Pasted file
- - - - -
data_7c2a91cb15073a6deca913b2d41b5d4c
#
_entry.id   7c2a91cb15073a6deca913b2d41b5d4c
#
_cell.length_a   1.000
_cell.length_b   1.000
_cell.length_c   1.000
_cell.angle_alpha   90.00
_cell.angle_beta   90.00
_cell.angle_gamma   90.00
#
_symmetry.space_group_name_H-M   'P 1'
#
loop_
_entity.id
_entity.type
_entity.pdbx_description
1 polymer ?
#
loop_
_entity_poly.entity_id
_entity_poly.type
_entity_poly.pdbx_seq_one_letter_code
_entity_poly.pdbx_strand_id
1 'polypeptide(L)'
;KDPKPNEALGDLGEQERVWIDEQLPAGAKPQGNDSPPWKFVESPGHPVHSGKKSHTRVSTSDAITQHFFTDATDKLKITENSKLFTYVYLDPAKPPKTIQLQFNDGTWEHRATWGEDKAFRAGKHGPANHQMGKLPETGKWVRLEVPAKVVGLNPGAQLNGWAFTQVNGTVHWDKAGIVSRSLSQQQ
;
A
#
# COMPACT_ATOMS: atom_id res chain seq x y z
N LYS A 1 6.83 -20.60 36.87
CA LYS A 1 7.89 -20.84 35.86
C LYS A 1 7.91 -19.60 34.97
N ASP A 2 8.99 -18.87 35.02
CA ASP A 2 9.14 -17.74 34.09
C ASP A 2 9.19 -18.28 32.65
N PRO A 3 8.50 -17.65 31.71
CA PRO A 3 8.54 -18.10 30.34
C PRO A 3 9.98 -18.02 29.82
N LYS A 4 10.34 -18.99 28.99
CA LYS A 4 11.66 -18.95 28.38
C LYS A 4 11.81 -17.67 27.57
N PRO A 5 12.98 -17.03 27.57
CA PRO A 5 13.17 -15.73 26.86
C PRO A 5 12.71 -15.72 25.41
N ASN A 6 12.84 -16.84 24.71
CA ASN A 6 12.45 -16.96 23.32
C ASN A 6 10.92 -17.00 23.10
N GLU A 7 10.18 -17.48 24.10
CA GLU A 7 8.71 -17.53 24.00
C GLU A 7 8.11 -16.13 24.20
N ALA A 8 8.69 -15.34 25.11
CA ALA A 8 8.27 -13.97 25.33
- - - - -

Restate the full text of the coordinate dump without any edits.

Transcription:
data_7c2a91cb15073a6deca913b2d41b5d4c
#
_entry.id   7c2a91cb15073a6deca913b2d41b5d4c
#
_cell.length_a   1.000
_cell.length_b   1.000
_cell.length_c   1.000
_cell.angle_alpha   90.00
_cell.angle_beta   90.00
_cell.angle_gamma   90.00
#
_symmetry.space_group_name_H-M   'P 1'
#
loop_
_entity.id
_entity.type
_entity.pdbx_description
1 polymer ?
#
loop_
_entity_poly.entity_id
_entity_poly.type
_entity_poly.pdbx_seq_one_letter_code
_entity_poly.pdbx_strand_id
1 'polypeptide(L)'
;KDPKPNEALGDLGEQERVWIDEQLPAGAKPQGNDSPPWKFVESPGHPVHSGKKSHTRVSTSDAITQHFFTDATDKLKITENSKLFTYVYLDPAKPPKTIQLQFNDGTWEHRATWGEDKAFRAGKHGPANHQMGKLPETGKWVRLEVPAKVVGLNPGAQLNGWAFTQVNGTVHWDKAGIVSRSLSQQQ
;
A
#
# COMPACT_ATOMS: atom_id res chain seq x y z
N LYS A 1 6.83 -20.60 36.87
CA LYS A 1 7.89 -20.84 35.86
C LYS A 1 7.91 -19.60 34.97
N ASP A 2 8.99 -18.87 35.02
CA ASP A 2 9.14 -17.74 34.09
C ASP A 2 9.19 -18.28 32.65
N PRO A 3 8.50 -17.65 31.71
CA PRO A 3 8.54 -18.10 30.34
C PRO A 3 9.98 -18.02 29.82
N LYS A 4 10.34 -18.99 28.99
CA LYS A 4 11.66 -18.95 28.38
C LYS A 4 11.81 -17.67 27.57
N PRO A 5 12.98 -17.03 27.57
CA PRO A 5 13.17 -15.73 26.86
C PRO A 5 12.71 -15.72 25.41
N ASN A 6 12.84 -16.84 24.71
CA ASN A 6 12.45 -16.96 23.32
C ASN A 6 10.92 -17.00 23.10
N GLU A 7 10.18 -17.48 24.10
CA GLU A 7 8.71 -17.53 24.00
C GLU A 7 8.11 -16.13 24.20
N ALA A 8 8.69 -15.34 25.11
CA ALA A 8 8.27 -13.97 25.33